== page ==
On 5 May 1945, shortly before the end of WWII in Europe, the US Army liberated the Mauthausen concentration camp. This was the main Nazi concentration camp on Austrian territory and was among the last to be liberated. As the Red Army advanced from the east, the Nazis closed smaller camps and sent the inmates on so-called “evacuation marches” towards Mauthausen, Gusen or Ebensee. Many prisoners died on these death marches.
Obliterating the traces
At the camp in Mauthausen, the staff also started to cover their tracks by destroying documents and liquidating “individuals with access to secret information”, the bulk of them prisoners that had been working in the crematoria. Built by the SS and its commercial subsidiaries in 1938, the Mauthausen concentration camp was not only created to punish individuals by imprisoning, torturing and killing them, but also to force them to work in the nearby granite quarries and, during the second half of the war, in the weapons industry. “Prior to the liberation in 1945, almost 200,000 people were detained at Mauthausen, at the branch camp of Gusen and the various sub-camps, where at least 90,000 of them died: they died of exhaustion, starvation, the cold, were hunted or beaten to death, sent to the gas chamber or executed”, reports Bertrand Perz.
This history professor from the University of Vienna is familiar with the history of Mauthausen like no other expert. He started his research on concentration camps in the late 1970s, thus establishing a new field of research in Austria together with his colleagues. From 2009 to 2013, Bertrand Perz was the scientific head overseeing the redesign of the Mauthausen Memorial, an important educational institution since the 1980s. Every year 200,000 visitors come to see it, one third of them school classes. The original exhibition, opened in 1970, was one that had been designed by survivors. At the time, it was the only permanent exhibition on the topic of National Socialism. “A historical exhibition normally has a half-life of no more than 10 years, but this one lasted from 1970 until 2012”, emphasises Perz.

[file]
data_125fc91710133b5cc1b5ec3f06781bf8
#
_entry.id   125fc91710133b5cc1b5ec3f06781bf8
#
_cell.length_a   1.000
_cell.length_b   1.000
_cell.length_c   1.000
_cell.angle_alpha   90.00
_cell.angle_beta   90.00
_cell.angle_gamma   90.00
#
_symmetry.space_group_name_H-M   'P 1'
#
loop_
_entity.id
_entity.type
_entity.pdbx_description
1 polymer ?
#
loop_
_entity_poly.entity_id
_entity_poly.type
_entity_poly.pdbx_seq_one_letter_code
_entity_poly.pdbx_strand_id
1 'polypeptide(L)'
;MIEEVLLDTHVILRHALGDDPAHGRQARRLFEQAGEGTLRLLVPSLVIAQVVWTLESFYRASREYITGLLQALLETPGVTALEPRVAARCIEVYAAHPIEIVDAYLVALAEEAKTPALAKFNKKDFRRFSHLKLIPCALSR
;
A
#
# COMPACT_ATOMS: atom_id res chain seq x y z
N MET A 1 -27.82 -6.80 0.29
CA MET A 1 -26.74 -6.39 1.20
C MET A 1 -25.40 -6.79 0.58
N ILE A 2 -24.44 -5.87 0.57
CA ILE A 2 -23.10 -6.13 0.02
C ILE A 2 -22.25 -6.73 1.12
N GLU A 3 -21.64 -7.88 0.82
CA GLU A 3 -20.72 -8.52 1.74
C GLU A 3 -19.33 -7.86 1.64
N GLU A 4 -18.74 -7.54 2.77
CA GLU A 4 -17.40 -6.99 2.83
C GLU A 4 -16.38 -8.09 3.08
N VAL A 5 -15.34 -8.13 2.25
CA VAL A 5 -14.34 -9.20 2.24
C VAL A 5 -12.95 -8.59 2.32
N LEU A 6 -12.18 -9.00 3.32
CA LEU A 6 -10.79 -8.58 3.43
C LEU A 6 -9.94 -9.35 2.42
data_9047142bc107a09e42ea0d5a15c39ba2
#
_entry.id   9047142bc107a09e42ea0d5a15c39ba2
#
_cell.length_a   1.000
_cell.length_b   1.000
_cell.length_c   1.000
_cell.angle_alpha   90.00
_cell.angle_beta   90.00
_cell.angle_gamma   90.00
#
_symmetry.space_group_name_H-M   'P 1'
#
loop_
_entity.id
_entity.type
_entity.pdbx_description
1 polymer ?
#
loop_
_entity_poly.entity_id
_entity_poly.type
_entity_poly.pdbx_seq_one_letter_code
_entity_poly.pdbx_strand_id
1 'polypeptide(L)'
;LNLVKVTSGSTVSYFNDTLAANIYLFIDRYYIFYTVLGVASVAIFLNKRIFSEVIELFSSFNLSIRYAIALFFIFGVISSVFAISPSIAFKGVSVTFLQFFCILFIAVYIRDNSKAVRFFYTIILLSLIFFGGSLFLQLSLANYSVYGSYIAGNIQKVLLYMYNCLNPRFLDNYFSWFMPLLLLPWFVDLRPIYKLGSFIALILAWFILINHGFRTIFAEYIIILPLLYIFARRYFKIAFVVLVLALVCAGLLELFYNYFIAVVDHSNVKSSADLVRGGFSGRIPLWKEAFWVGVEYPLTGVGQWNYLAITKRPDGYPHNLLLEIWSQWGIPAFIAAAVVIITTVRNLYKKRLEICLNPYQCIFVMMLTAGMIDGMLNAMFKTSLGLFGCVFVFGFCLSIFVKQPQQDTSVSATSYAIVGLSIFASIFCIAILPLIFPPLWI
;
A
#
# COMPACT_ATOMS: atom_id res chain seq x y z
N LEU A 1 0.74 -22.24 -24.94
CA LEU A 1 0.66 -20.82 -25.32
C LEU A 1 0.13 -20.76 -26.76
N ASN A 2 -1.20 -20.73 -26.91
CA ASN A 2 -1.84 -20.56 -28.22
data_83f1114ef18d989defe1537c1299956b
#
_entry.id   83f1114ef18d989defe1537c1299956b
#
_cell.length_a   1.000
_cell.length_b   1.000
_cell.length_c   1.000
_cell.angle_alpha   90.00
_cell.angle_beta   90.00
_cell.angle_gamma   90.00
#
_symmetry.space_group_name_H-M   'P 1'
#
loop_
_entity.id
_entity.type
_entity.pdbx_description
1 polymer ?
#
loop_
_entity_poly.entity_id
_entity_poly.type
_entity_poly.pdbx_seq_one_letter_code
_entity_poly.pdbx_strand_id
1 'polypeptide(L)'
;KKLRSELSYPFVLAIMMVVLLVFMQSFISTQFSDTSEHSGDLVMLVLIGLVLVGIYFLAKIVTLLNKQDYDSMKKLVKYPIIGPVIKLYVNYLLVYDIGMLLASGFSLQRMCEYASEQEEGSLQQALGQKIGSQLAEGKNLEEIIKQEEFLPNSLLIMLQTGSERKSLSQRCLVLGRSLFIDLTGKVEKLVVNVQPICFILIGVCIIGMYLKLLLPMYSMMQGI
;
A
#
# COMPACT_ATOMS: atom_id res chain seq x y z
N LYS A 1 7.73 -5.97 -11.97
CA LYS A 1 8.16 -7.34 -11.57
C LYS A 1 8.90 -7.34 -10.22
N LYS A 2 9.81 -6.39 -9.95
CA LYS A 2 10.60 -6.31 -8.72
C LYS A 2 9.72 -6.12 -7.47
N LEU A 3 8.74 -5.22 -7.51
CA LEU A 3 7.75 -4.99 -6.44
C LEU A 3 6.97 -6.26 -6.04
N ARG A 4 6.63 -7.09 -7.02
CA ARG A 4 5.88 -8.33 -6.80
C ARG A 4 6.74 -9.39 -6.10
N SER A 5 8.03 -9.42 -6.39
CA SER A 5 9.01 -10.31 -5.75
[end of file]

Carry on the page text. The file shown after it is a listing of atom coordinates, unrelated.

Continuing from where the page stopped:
Back in the 1990s, Perz co-authored a critical study on the Mauthausen Memorial and its exhibition which he considered as playing too much to the “victim hypotheses”: “Austria was presented as the first victim of Nazism, and resistance activities were given centre stage”, he observes. It was only in the year 2000, under the coalition government between the ÖVP (Austrian People’s Party) and the FPÖ (Austrian Freedom Party), that the then Minister of the Interior, Ernst Strasser, took up the issue. “There was a political motivation, of course: in the face of criticism and sanctions against Austria, he wanted to present himself as an enlightened antifascist, but at any rate things started moving with respect to the Memorial”, analyses Perz. It was to take nine years, until 2009, for the redesign to be tackled. The underlying idea was to design the historical part as a scientific exhibition and separate it methodologically from the aspect of commemoration.
An exhibition with three perspectives
Inaugurated in 2013, the main exhibition tells the history of Mauthausen from three perspectives. The general context is provided by the history of National Socialism and the war. The second narrative thread presents the history of the camp as part of a major institutional complex with satellite centres - this is the “perpetrator perspective”. The third perspective is devoted to the victims: who were the prisoners and what were their living